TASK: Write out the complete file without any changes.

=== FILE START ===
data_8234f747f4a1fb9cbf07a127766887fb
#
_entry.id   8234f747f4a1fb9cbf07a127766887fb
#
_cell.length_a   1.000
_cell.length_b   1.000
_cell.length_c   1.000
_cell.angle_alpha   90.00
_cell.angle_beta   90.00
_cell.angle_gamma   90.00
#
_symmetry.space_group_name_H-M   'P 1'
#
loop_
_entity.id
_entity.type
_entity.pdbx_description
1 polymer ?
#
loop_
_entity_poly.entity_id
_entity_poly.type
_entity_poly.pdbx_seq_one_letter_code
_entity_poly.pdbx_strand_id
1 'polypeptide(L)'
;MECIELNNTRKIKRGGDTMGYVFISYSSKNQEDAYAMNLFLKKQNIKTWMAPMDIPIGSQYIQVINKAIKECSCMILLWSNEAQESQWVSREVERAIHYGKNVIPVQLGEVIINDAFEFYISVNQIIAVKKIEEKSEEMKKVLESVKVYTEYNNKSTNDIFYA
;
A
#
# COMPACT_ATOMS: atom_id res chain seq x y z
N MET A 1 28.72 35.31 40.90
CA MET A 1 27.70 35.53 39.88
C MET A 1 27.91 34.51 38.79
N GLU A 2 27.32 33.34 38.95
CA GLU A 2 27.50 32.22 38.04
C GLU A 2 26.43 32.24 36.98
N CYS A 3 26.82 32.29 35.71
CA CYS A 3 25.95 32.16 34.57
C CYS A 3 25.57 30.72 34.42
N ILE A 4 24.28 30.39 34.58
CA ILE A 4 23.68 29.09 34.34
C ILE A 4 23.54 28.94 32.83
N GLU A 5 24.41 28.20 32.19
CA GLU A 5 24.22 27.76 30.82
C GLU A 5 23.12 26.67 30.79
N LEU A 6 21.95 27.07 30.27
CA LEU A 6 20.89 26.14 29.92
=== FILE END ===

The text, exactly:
data_8234f747f4a1fb9cbf07a127766887fb
#
_entry.id   8234f747f4a1fb9cbf07a127766887fb
#
_cell.length_a   1.000
_cell.length_b   1.000
_cell.length_c   1.000
_cell.angle_alpha   90.00
_cell.angle_beta   90.00
_cell.angle_gamma   90.00
#
_symmetry.space_group_name_H-M   'P 1'
#
loop_
_entity.id
_entity.type
_entity.pdbx_description
1 polymer ?
#
loop_
_entity_poly.entity_id
_entity_poly.type
_entity_poly.pdbx_seq_one_letter_code
_entity_poly.pdbx_strand_id
1 'polypeptide(L)'
;MECIELNNTRKIKRGGDTMGYVFISYSSKNQEDAYAMNLFLKKQNIKTWMAPMDIPIGSQYIQVINKAIKECSCMILLWSNEAQESQWVSREVERAIHYGKNVIPVQLGEVIINDAFEFYISVNQIIAVKKIEEKSEEMKKVLESVKVYTEYNNKSTNDIFYA
;
A
#
# COMPACT_ATOMS: atom_id res chain seq x y z
N MET A 1 28.72 35.31 40.90
CA MET A 1 27.70 35.53 39.88
C MET A 1 27.91 34.51 38.79
N GLU A 2 27.32 33.34 38.95
CA GLU A 2 27.50 32.22 38.04
C GLU A 2 26.43 32.24 36.98
N CYS A 3 26.82 32.29 35.71
CA CYS A 3 25.95 32.16 34.57
C CYS A 3 25.57 30.72 34.42
N ILE A 4 24.28 30.39 34.58
CA ILE A 4 23.68 29.09 34.34
C ILE A 4 23.54 28.94 32.83
N GLU A 5 24.41 28.20 32.19
CA GLU A 5 24.22 27.76 30.82
C GLU A 5 23.12 26.67 30.79
N LEU A 6 21.95 27.07 30.27
CA LEU A 6 20.89 26.14 29.92